Hundreds of residents of Karajan, a small town in southeastern Armenia, took to the streets on Sunday to protest against the arrest of four local men linked to its mayor.
The mayor, Manvel Paramazian, led the daylong protests after condemning the “unfounded arrests” and claiming that they are part of his “political persecution” by law-enforcement authorities.
Paramazian’s protesting supporters gathered outside a police station in Kapan, the nearby capital of the country’s Syunik province, where the arrested men were held on suspicion of violent assault. Angered by rumors about their ill-treatment in police custody, the crowd tried to stop the local police from transferring the suspects to Yerevan.
Syunik Governor Hunan Poghosian addressed it, promising that the criminal investigation will objective. The protesters refused to disperse, however.
Paramazian added to their fury after being allowed to enter the police station and see the detainees. He alleged that they were indeed tortured by policemen.
Still, the protesters agreed to unblock the entrance to the police station at Paramazian’s urging at around midnight. The mayor said local officials assured him that the probe will be fair and that the men connected to him will not be subjected to violence.
In a late-night statement, Armenia’s Investigative Committee clarified that the arrested men are suspected of kidnapping and beating up another Kajaran resident late last month. It said investigators also found large quantities of marijuana in a house belonging to one of the suspects.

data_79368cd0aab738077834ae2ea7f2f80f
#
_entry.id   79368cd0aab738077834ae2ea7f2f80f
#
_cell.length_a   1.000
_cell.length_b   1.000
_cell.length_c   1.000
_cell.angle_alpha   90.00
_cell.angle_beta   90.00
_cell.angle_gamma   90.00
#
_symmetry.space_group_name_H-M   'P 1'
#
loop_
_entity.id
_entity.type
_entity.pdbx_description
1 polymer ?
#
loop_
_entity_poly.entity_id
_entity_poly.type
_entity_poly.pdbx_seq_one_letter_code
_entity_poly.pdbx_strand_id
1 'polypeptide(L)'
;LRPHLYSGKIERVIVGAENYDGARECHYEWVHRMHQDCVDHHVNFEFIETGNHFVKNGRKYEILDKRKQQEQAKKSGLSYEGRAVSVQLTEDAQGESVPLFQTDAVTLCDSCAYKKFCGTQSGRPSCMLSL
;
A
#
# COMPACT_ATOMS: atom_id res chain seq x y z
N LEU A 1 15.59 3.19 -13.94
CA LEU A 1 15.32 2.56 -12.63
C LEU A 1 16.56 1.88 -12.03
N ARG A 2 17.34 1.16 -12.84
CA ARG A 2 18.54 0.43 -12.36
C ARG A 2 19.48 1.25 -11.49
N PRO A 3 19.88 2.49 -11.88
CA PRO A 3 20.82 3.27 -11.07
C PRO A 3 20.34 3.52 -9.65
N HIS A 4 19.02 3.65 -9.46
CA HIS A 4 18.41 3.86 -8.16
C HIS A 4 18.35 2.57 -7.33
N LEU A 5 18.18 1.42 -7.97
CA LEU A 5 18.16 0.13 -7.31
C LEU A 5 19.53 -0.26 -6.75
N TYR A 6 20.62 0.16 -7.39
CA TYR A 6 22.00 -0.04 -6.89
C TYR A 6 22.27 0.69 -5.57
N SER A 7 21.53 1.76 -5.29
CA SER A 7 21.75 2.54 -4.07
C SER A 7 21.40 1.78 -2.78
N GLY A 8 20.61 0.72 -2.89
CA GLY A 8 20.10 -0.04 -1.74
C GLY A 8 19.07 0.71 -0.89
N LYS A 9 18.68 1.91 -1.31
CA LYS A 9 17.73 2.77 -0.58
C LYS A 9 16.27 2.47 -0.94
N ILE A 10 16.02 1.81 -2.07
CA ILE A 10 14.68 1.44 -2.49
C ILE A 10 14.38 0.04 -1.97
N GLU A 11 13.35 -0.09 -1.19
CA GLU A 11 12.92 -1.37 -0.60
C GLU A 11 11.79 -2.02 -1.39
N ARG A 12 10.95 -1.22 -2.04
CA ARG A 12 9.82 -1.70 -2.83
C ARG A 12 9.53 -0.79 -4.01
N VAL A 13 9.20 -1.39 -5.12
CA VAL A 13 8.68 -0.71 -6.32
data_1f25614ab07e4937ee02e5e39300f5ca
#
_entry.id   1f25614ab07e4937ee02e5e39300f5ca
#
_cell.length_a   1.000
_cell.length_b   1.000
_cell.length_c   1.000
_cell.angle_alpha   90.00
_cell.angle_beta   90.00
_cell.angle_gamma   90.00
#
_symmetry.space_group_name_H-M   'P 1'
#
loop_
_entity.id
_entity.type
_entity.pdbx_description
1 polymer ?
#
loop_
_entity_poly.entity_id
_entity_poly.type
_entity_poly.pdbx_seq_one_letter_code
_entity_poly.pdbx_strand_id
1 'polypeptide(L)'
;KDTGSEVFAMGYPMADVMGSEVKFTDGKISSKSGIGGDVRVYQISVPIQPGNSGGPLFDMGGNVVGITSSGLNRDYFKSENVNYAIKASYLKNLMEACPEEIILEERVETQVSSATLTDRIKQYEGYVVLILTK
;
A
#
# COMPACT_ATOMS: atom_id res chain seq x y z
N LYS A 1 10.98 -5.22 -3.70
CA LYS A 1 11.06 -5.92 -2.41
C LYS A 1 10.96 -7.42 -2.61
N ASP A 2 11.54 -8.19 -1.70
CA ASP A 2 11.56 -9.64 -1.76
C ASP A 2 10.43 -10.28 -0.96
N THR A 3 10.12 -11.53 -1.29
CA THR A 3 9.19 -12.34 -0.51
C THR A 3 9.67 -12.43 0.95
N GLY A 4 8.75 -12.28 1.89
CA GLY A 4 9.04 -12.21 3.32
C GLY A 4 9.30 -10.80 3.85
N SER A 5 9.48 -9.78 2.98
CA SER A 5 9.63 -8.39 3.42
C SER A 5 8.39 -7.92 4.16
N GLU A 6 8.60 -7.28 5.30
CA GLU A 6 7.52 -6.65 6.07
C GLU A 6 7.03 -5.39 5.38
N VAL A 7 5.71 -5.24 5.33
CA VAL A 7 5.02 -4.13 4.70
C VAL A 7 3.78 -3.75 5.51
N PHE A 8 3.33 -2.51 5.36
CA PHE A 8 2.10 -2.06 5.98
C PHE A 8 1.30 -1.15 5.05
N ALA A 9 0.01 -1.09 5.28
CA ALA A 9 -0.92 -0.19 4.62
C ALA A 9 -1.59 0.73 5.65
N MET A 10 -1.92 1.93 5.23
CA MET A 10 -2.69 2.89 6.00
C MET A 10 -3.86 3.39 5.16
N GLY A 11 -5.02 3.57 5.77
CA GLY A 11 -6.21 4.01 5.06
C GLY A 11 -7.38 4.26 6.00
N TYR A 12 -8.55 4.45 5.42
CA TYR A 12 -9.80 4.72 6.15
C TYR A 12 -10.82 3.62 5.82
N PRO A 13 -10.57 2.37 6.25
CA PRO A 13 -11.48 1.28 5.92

The statement indicated that Paramazian is also regarded as a suspect in the case. It said investigators are now trying to “verify” and “ascertain” the mayor’s possible involvement in the violence.
Paramazian, who has run the industrial town since 2016, confirmed that the police searched his home last week.
Meanwhile, prosecutors in Yerevan said on Monday that they have instructed another law-enforcement body, the Special Investigative Service, to investigate the torture allegations. Also, the national police chief, Aram Sargsian, ordered an internal inquiry for the same purpose.
A lawyer representing one of the arrested men, Khoren Mirzoyan, told RFE/RL’s Armenian service that his client did not claim to have been ill-treated by policemen when they spoke on Sunday. He also said that Mirzoyan denies any involvement in the alleged violence.
Located about 370 kilometers southeast of Yerevan, Kajaran is home to Armenia’s largest mining enterprise. The Zangezur Copper-Molybdenum Combine (ZCMC) employs more than 4,000 people. Many of them are Kajaran residents.
According to the Investigative Committee, the four arrested men also work at ZCMC.